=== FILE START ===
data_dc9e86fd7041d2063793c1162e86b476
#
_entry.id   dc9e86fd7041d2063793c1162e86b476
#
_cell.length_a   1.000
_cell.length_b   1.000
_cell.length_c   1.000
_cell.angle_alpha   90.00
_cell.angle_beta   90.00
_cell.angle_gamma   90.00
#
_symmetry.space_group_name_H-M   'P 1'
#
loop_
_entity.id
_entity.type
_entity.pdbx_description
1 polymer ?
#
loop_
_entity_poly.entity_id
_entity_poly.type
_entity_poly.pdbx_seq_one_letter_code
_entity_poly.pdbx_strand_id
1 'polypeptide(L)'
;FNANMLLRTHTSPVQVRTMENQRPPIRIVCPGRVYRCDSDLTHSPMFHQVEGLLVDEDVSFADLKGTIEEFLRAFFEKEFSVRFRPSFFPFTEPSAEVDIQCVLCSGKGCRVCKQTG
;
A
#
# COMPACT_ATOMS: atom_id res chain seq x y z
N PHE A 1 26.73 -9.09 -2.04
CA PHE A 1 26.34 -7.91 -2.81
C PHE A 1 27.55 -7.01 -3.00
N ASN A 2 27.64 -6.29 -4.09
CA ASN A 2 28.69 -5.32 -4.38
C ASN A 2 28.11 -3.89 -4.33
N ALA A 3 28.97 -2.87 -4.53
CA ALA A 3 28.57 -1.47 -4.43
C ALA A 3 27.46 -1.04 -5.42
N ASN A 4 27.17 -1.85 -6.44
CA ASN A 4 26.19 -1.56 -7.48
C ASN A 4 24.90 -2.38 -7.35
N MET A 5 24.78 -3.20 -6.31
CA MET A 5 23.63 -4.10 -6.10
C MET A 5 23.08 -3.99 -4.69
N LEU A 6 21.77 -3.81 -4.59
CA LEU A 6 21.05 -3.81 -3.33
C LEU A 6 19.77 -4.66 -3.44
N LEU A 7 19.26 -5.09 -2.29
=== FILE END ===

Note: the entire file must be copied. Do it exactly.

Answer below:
data_dc9e86fd7041d2063793c1162e86b476
#
_entry.id   dc9e86fd7041d2063793c1162e86b476
#
_cell.length_a   1.000
_cell.length_b   1.000
_cell.length_c   1.000
_cell.angle_alpha   90.00
_cell.angle_beta   90.00
_cell.angle_gamma   90.00
#
_symmetry.space_group_name_H-M   'P 1'
#
loop_
_entity.id
_entity.type
_entity.pdbx_description
1 polymer ?
#
loop_
_entity_poly.entity_id
_entity_poly.type
_entity_poly.pdbx_seq_one_letter_code
_entity_poly.pdbx_strand_id
1 'polypeptide(L)'
;FNANMLLRTHTSPVQVRTMENQRPPIRIVCPGRVYRCDSDLTHSPMFHQVEGLLVDEDVSFADLKGTIEEFLRAFFEKEFSVRFRPSFFPFTEPSAEVDIQCVLCSGKGCRVCKQTG
;
A
#
# COMPACT_ATOMS: atom_id res chain seq x y z
N PHE A 1 26.73 -9.09 -2.04
CA PHE A 1 26.34 -7.91 -2.81
C PHE A 1 27.55 -7.01 -3.00
N ASN A 2 27.64 -6.29 -4.09
CA ASN A 2 28.69 -5.32 -4.38
C ASN A 2 28.11 -3.89 -4.33
N ALA A 3 28.97 -2.87 -4.53
CA ALA A 3 28.57 -1.47 -4.43
C ALA A 3 27.46 -1.04 -5.42
N ASN A 4 27.17 -1.85 -6.44
CA ASN A 4 26.19 -1.56 -7.48
C ASN A 4 24.90 -2.38 -7.35
N MET A 5 24.78 -3.20 -6.31
CA MET A 5 23.63 -4.10 -6.10
C MET A 5 23.08 -3.99 -4.69
N LEU A 6 21.77 -3.81 -4.59
CA LEU A 6 21.05 -3.81 -3.33
C LEU A 6 19.77 -4.66 -3.44
N LEU A 7 19.26 -5.09 -2.29